Legionella is a bacterium that is commonly found in natural water sources such as lakes, reservoirs and rivers, usually in small concentrations that pose no threat to public health. However, once this water enters man-made water systems such as fire sprinkler systems, under certain environmental conditions there is a risk that any Legionella bacteria that are present in the water may proliferate, increasing the risks associated with Legionnaires’ disease.
Fire sprinkler systems do present a legionella risk and so sprinkler maintenance routines should be amended and incorporated in to the legionella monitoring and control programmes that you currently have in place.
A subtype of E. coli O157 found in cattle may be responsible for higher rates of severe human infection in Scotland, report suggests.
E. coli O157 is a bacterium carried by cattle, which can cause life-threatening human infections when it enters the food chain. Scientists found that cattle in Scotland have a higher level of a subtype of E. coli O157 – PT21/28, which is known to cause more severe human infection.
It may be that local exposure to this particular subtype is a potential factor for the rates of people infected by E. coli O157 in Scotland being around three times higher than in England and Wales.
Causes of E. coli outbreaks
Researchers used Whole Genome Sequencing (WGS) to define which specific subtypes of E. coli caused an outbreak. For example, data obtained from WGS helped to understand whether a human infection is likely to have arisen from local farm animals or by a strain present in imported food or as a consequence of travel abroad.
The team have also combined WGS data with machine learning to predict which subtypes of E. coli O157 pose the greatest threat to human health.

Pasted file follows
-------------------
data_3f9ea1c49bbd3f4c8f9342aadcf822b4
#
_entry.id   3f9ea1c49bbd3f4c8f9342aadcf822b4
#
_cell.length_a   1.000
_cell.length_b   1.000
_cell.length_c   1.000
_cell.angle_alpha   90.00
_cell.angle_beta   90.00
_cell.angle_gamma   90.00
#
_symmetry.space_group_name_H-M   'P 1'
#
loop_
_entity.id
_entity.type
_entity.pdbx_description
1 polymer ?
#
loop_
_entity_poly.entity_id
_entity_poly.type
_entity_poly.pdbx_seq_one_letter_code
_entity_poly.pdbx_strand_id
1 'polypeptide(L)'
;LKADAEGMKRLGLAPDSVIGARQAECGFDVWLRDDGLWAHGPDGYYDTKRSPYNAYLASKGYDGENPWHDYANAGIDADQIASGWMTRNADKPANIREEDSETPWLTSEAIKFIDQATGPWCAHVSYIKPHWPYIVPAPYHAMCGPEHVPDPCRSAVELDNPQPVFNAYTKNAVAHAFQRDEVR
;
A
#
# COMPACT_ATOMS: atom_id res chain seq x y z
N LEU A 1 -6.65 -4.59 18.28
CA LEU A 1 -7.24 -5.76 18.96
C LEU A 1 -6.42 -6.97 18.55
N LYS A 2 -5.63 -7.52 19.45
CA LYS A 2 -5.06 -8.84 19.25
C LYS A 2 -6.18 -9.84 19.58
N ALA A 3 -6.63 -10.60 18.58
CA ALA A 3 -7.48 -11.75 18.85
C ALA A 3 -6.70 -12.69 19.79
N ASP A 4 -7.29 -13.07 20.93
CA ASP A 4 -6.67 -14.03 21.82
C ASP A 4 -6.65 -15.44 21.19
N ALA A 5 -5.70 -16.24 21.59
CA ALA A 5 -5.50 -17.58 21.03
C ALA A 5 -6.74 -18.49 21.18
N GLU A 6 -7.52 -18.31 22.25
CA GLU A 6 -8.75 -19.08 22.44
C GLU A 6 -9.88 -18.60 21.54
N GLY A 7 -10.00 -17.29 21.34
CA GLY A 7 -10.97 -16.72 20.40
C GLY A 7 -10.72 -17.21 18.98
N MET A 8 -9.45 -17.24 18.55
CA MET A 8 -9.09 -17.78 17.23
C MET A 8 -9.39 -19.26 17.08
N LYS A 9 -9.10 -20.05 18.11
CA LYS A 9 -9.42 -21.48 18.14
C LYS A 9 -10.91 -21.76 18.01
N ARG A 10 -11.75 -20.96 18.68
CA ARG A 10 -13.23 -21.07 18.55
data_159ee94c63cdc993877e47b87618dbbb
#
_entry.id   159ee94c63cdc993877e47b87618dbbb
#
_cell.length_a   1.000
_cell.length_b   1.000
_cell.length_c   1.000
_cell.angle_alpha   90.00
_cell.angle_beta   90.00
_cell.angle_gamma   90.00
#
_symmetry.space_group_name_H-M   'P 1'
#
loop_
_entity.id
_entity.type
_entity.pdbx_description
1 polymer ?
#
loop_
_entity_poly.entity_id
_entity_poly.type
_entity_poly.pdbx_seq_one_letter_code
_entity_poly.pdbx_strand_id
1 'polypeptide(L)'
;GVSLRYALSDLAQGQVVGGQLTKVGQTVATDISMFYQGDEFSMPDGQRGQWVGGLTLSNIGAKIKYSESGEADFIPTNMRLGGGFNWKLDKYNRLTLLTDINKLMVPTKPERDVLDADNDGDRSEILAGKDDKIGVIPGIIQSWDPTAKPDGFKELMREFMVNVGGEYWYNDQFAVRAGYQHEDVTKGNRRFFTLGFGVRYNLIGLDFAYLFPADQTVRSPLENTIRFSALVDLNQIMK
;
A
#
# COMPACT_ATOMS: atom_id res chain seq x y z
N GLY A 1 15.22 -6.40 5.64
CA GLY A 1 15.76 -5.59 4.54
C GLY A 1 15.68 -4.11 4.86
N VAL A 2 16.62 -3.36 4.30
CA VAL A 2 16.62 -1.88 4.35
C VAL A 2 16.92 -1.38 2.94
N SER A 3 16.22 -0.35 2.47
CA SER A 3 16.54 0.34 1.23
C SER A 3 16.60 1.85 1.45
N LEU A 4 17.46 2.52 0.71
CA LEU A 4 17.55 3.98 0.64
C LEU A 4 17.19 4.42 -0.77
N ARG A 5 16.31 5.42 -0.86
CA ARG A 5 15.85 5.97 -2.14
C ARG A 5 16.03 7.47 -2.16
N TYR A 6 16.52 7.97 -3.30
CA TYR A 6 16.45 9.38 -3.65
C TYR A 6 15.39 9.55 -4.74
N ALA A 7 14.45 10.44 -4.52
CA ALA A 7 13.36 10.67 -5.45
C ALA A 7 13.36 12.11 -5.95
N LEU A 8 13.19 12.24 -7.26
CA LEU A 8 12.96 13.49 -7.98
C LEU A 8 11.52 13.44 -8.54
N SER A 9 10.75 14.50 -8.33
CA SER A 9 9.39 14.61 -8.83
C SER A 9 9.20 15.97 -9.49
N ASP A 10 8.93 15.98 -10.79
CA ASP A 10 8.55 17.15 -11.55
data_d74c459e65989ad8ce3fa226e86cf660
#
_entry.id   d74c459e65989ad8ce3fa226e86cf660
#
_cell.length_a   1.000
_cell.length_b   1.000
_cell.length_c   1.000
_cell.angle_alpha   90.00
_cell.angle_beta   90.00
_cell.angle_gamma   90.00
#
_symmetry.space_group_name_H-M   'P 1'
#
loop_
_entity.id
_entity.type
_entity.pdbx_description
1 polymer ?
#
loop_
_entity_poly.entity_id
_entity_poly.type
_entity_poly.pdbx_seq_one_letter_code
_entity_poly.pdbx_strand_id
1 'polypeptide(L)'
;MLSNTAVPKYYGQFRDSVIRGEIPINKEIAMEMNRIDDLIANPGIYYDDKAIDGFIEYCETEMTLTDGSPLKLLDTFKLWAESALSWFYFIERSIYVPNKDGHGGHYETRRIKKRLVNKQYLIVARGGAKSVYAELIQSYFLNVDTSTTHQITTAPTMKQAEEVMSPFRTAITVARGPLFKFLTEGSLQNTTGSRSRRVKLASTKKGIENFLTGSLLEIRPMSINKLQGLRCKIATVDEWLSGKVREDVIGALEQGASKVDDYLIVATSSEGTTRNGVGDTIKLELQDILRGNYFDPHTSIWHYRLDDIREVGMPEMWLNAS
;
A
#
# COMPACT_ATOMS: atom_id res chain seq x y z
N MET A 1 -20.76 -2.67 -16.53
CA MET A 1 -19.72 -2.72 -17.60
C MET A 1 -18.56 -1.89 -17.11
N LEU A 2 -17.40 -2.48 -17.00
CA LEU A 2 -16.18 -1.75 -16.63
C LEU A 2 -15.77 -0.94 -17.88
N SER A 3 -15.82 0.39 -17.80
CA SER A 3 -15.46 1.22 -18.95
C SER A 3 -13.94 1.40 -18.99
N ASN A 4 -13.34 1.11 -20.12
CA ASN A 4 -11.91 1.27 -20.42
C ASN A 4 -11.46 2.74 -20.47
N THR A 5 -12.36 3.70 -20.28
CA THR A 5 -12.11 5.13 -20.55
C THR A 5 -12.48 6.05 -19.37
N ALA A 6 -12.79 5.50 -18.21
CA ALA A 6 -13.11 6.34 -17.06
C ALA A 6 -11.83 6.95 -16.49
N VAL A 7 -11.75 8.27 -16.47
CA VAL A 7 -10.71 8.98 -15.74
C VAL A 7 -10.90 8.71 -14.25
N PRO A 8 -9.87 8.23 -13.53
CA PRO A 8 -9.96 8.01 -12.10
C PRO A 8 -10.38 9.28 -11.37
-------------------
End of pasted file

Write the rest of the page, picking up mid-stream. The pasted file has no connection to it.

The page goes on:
Wherever there’s water, there’s bound to be bubbles floating at the surface. From standing puddles, lakes, and streams, to swimming pools, hot tubs, public fountains, and toilets, bubbles are ubiquitous, indoors and out.
A new MIT study shows how bubbles contaminated with bacteria can act as tiny microbial grenades, bursting and launching microorganisms, including potential pathogens, out of the water and into the air.
In the study, published in the journal Physical Review Letters, the researchers found that bacteria can affect a bubble’s longevity: A bacteria-covered bubble floating at the water’s surface can last more than 10 times longer than an uncontaminated one can, persisting for minutes instead of seconds. During this time, the cap of the contaminated bubble thins. The thinner the bubble, the higher the number of droplets it can launch into the air when the bubble inevitably bursts. A single droplet, the researchers estimate, can carry up to thousands of microorganisms, and each bubble can emit hundreds of droplets.
Public health officials confirmed the third case this week. McHenry Villa is notifying residents, the residents’ identified contact, and staff. All three cases had outside exposures, and two of the cases had potential exposures at Centegra Hospital-McHenry. Public health officials will continue to investigate any other potential sources.
While there are more than 50 different recognised Legionella species, less than half of those can cause illness in humans. However, while around 20 species are known to be harmful to us, just one has been identified as the cause of most outbreaks of Legionnaires’ disease. Read further at the link above.